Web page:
For the past four hours I’ve been sweating, swearing and falling my way up Mount Washington, the highest peak in the Northeast. I see the summit and just as I’m about to make it over the crest I hear voices—lots of them.
I have to say one of the most frustrating yet weirdly rewarding feelings comes after you’ve just spent time and energy climbing up a muddy, snowy, and windy mountain just to stand at the top with a bunch of people who drove their cars there.
It’s really quite entertaining how you can tell the distinct difference between those who hiked to the top and those who drove. The cheery families and couples roaming in their washed clothing, happily taking selfies for the photo book and eating warm soup in the cafeteria. And then you have the hikers—the ones who are dirty, tired and smelly. Their hair is standing two feet in each direction thanks to wind and they forgot their mother bleepin wallets in the car so they can’t even buy warm soup.
I love soup. Sigh.
Mount Washington is known for the worst and most dangerous weather in America. It is here that the highest wind speed of 231mph was ever recorded by man. Severe storms blow in at a moment’s notice and even during the summer months, deaths occur from those exposed to the elements.
It stands at 6289 feet above sea level in the heart of New Hampshire’s White Mountain National Forest. The dense forest is home to a range of wildlife from bears, bobcats, moose and fox. Unfortunately, we only got a glimpse of a fox and squirrels who Josh liked to harass and argue with along the path.
New Hampshire’s White Mountains are beyond stunning, and you better believe there will be another post on the entire area in the future. Mountains dominate the landscape as far as the eye can see. Pure mountain streams are a perfect refreshment for a sore hiking body and the crowds are low enough to enjoy the scenery without buses of tourists fighting for the same Facebook shot.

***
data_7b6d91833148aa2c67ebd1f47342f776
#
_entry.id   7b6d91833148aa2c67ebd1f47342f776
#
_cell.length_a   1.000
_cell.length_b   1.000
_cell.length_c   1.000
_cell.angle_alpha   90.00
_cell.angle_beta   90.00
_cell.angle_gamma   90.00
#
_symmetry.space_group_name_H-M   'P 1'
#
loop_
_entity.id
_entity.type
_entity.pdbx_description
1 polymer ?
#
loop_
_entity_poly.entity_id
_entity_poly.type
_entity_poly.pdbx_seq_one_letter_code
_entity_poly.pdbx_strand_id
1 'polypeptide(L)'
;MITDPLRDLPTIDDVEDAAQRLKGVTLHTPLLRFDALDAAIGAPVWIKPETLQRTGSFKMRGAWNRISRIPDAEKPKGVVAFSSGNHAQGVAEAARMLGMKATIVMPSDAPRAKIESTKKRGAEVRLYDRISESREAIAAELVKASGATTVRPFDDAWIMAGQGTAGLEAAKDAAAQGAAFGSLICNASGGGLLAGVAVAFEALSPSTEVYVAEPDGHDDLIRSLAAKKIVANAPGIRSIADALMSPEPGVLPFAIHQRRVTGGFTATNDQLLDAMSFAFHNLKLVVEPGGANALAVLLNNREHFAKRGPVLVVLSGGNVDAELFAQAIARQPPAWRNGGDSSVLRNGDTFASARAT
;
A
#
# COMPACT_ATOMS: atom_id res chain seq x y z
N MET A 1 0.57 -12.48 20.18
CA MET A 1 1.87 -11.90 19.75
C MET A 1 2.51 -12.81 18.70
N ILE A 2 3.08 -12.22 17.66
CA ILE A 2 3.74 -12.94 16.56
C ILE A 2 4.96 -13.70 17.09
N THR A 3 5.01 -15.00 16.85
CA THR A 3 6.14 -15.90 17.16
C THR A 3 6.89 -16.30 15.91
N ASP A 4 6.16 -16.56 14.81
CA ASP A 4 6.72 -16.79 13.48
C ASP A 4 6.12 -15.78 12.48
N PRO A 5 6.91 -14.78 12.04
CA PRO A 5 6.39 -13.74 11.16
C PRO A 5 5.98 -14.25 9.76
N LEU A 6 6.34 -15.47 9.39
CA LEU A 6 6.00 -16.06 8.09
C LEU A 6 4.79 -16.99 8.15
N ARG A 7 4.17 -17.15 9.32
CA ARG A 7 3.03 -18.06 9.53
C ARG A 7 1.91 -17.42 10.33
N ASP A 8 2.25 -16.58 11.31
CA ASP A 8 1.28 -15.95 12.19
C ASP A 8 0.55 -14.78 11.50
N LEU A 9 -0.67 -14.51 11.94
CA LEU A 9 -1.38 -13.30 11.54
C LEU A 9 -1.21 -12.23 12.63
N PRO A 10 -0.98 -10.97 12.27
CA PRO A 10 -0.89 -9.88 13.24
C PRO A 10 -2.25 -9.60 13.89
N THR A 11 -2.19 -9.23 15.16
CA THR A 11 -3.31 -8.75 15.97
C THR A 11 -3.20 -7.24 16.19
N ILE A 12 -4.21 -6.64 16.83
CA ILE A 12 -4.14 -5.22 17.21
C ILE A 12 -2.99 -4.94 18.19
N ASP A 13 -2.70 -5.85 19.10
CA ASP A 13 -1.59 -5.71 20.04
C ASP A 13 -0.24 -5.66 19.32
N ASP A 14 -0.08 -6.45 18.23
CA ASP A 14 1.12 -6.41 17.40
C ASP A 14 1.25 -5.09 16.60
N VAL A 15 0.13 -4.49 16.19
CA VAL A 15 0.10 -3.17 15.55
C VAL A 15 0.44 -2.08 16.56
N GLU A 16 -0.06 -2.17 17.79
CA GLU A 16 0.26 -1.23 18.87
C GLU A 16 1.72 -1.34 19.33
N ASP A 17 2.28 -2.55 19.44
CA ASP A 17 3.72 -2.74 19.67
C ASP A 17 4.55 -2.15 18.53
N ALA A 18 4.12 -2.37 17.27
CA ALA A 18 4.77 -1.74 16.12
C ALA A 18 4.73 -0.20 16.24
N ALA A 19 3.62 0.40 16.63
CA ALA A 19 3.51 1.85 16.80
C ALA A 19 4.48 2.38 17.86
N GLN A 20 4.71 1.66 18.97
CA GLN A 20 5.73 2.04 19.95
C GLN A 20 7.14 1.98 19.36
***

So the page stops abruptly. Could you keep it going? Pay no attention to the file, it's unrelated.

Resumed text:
The hike took us up the Lions Head Trail to the summit. After the summit we jumped on the Crawford Trail (aka the Appalachian Trail) for a hike to the Lake of the Clouds and then down the Boot Spur Trail. It is not an overly difficult trek, but guarantees soreness the day after.
Lions head = HIGHLY RECOMMENDED. It is steeper and longer than the most popular route of The Tuckerman Ravine Trail, but it offers spectacular views. Upon the first bluff above the trees, we both experienced the heaviest wind of our lives. Being 5’2 and the size of a small child, I had questioned whether I would be whisked away in a gust (that would hopefully elevate me and place me gently on the summit).
The extension hike to the Lake of the Clouds via the AT = HIGHLY RECOMMENED. Lake of the clouds was beautiful, especially this time of year because ice on the lakes created beautiful contrasts along the landscapes. There is a hut located here for thru-hikers to spend the night, although it is quite pricey.
The Boot Spur Trail is not as highly recommended. Although this route keeps you above the trees on the saddle for a longer portion of the hike, once you finally reach tree cover, it’s long, narrow, and uneventful. We were begging for Tuckerman after a half hour of crawling down the thin trail that seemed to repeat itself over and over.
That’s also when the severe storm hit. Geeze Washington, way to really live up to your reputation. Thankfully we made it below the tree line before it came blowing in, but heavy rain + no rain coat (my bad) + slippery rocks + lightning + booms of thunder = quite the adventure…but not necessarily my favorite kind.
Why hello stick, yes I’d love to slip and jam you into my shin. Oh and hello ice patch, it’s my pleasure to eat sh*t thanks to you.
But you know what? Even that part of the hike was overwhelmingly rewarding and blissful. I was on a mountain, in nature, with the elements – and my boyfriend hadn’t left me behind yet. Life is good.
So why take an entire day to summit Washington when your car can do the same?
Because. That’s why.
A summit may be a pretty view in a car, but it is not an appreciated accomplishment. We drove one summit on the trip simply due to a time constraint, and I can tell you it sucked in comparison to a hiked ascent. It was gorgeous, but I felt nothing. I didn’t appreciate the view, the experience or the beauty of Earth. But how could I? I didn’t work to get there.
It’s basically the same as handing you a trophy and saying “congratulations”! Guaranteed you’ll think what the what and put it in your attic (do people still use those?) because it doesn’t mean anything to you. But if I gave you that same trophy because of something you worked hard for, it may sit on your desk and not in your forgotten memories.